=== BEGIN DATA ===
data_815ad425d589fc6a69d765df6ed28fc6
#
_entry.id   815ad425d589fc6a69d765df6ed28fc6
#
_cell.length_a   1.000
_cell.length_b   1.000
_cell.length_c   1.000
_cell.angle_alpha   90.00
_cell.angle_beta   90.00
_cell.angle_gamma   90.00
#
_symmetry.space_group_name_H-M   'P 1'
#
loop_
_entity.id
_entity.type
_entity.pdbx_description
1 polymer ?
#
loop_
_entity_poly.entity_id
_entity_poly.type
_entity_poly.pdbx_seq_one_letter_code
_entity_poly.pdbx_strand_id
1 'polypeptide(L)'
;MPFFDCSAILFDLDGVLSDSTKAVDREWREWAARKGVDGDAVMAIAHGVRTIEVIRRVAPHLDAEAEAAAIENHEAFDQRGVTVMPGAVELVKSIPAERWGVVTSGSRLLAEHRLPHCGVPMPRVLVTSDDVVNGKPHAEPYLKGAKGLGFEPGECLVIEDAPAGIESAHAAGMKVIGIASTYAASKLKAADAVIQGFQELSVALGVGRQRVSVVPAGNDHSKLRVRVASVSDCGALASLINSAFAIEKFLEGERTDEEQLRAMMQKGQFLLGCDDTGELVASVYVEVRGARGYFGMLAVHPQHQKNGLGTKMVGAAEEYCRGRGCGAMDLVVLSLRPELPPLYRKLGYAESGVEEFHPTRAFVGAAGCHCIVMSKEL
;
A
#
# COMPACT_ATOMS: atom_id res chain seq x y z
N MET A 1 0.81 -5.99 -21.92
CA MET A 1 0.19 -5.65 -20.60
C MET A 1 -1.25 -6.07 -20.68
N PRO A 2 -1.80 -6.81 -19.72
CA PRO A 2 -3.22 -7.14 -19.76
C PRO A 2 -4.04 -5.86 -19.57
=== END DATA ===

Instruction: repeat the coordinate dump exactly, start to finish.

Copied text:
data_815ad425d589fc6a69d765df6ed28fc6
#
_entry.id   815ad425d589fc6a69d765df6ed28fc6
#
_cell.length_a   1.000
_cell.length_b   1.000
_cell.length_c   1.000
_cell.angle_alpha   90.00
_cell.angle_beta   90.00
_cell.angle_gamma   90.00
#
_symmetry.space_group_name_H-M   'P 1'
#
loop_
_entity.id
_entity.type
_entity.pdbx_description
1 polymer ?
#
loop_
_entity_poly.entity_id
_entity_poly.type
_entity_poly.pdbx_seq_one_letter_code
_entity_poly.pdbx_strand_id
1 'polypeptide(L)'
;MPFFDCSAILFDLDGVLSDSTKAVDREWREWAARKGVDGDAVMAIAHGVRTIEVIRRVAPHLDAEAEAAAIENHEAFDQRGVTVMPGAVELVKSIPAERWGVVTSGSRLLAEHRLPHCGVPMPRVLVTSDDVVNGKPHAEPYLKGAKGLGFEPGECLVIEDAPAGIESAHAAGMKVIGIASTYAASKLKAADAVIQGFQELSVALGVGRQRVSVVPAGNDHSKLRVRVASVSDCGALASLINSAFAIEKFLEGERTDEEQLRAMMQKGQFLLGCDDTGELVASVYVEVRGARGYFGMLAVHPQHQKNGLGTKMVGAAEEYCRGRGCGAMDLVVLSLRPELPPLYRKLGYAESGVEEFHPTRAFVGAAGCHCIVMSKEL
;
A
#
# COMPACT_ATOMS: atom_id res chain seq x y z
N MET A 1 0.81 -5.99 -21.92
CA MET A 1 0.19 -5.65 -20.60
C MET A 1 -1.25 -6.07 -20.68
N PRO A 2 -1.80 -6.81 -19.72
CA PRO A 2 -3.22 -7.14 -19.76
C PRO A 2 -4.04 -5.86 -19.57